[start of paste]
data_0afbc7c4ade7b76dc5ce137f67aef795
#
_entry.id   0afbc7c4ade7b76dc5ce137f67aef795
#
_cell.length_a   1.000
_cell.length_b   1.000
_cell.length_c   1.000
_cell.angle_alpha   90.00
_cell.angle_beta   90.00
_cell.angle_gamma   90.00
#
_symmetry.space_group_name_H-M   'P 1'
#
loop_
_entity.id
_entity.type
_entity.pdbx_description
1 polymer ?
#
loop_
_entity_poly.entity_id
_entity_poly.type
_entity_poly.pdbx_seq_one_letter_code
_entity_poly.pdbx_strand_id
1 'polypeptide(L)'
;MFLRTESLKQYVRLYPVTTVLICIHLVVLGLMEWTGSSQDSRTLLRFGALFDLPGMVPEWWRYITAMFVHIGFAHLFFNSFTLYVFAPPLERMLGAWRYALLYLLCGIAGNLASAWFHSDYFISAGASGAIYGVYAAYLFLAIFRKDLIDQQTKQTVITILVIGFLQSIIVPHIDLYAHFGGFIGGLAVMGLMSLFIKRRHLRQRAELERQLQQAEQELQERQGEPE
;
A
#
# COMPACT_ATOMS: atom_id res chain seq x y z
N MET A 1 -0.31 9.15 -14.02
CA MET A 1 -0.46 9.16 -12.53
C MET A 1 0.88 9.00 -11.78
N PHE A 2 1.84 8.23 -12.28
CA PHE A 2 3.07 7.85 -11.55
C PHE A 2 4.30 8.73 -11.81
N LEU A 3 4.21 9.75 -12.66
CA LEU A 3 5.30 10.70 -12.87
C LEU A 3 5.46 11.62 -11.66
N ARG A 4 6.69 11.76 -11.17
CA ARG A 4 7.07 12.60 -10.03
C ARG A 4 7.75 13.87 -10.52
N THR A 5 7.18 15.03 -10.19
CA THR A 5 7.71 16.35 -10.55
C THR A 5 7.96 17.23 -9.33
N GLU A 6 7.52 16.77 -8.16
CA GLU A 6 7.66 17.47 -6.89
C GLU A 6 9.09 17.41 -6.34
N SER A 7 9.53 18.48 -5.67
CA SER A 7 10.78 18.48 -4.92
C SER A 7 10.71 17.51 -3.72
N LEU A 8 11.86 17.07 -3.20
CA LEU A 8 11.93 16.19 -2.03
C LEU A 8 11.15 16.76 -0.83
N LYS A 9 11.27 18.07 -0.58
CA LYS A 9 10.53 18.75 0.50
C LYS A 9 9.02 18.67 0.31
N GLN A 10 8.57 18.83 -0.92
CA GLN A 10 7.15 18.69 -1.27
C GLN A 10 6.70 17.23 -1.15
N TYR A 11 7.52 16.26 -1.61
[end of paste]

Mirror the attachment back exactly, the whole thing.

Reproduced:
data_0afbc7c4ade7b76dc5ce137f67aef795
#
_entry.id   0afbc7c4ade7b76dc5ce137f67aef795
#
_cell.length_a   1.000
_cell.length_b   1.000
_cell.length_c   1.000
_cell.angle_alpha   90.00
_cell.angle_beta   90.00
_cell.angle_gamma   90.00
#
_symmetry.space_group_name_H-M   'P 1'
#
loop_
_entity.id
_entity.type
_entity.pdbx_description
1 polymer ?
#
loop_
_entity_poly.entity_id
_entity_poly.type
_entity_poly.pdbx_seq_one_letter_code
_entity_poly.pdbx_strand_id
1 'polypeptide(L)'
;MFLRTESLKQYVRLYPVTTVLICIHLVVLGLMEWTGSSQDSRTLLRFGALFDLPGMVPEWWRYITAMFVHIGFAHLFFNSFTLYVFAPPLERMLGAWRYALLYLLCGIAGNLASAWFHSDYFISAGASGAIYGVYAAYLFLAIFRKDLIDQQTKQTVITILVIGFLQSIIVPHIDLYAHFGGFIGGLAVMGLMSLFIKRRHLRQRAELERQLQQAEQELQERQGEPE
;
A
#
# COMPACT_ATOMS: atom_id res chain seq x y z
N MET A 1 -0.31 9.15 -14.02
CA MET A 1 -0.46 9.16 -12.53
C MET A 1 0.88 9.00 -11.78
N PHE A 2 1.84 8.23 -12.28
CA PHE A 2 3.07 7.85 -11.55
C PHE A 2 4.30 8.73 -11.81
N LEU A 3 4.21 9.75 -12.66
CA LEU A 3 5.30 10.70 -12.87
C LEU A 3 5.46 11.62 -11.66
N ARG A 4 6.69 11.76 -11.17
CA ARG A 4 7.07 12.60 -10.03
C ARG A 4 7.75 13.87 -10.52
N THR A 5 7.18 15.03 -10.19
CA THR A 5 7.71 16.35 -10.55
C THR A 5 7.96 17.23 -9.33
N GLU A 6 7.52 16.77 -8.16
CA GLU A 6 7.66 17.47 -6.89
C GLU A 6 9.09 17.41 -6.34
N SER A 7 9.53 18.48 -5.67
CA SER A 7 10.78 18.48 -4.92
C SER A 7 10.71 17.51 -3.72
N LEU A 8 11.86 17.07 -3.20
CA LEU A 8 11.93 16.19 -2.03
C LEU A 8 11.15 16.76 -0.83
N LYS A 9 11.27 18.07 -0.58
CA LYS A 9 10.53 18.75 0.50
C LYS A 9 9.02 18.67 0.31
N GLN A 10 8.57 18.83 -0.92
CA GLN A 10 7.15 18.69 -1.27
C GLN A 10 6.70 17.23 -1.15
N TYR A 11 7.52 16.26 -1.61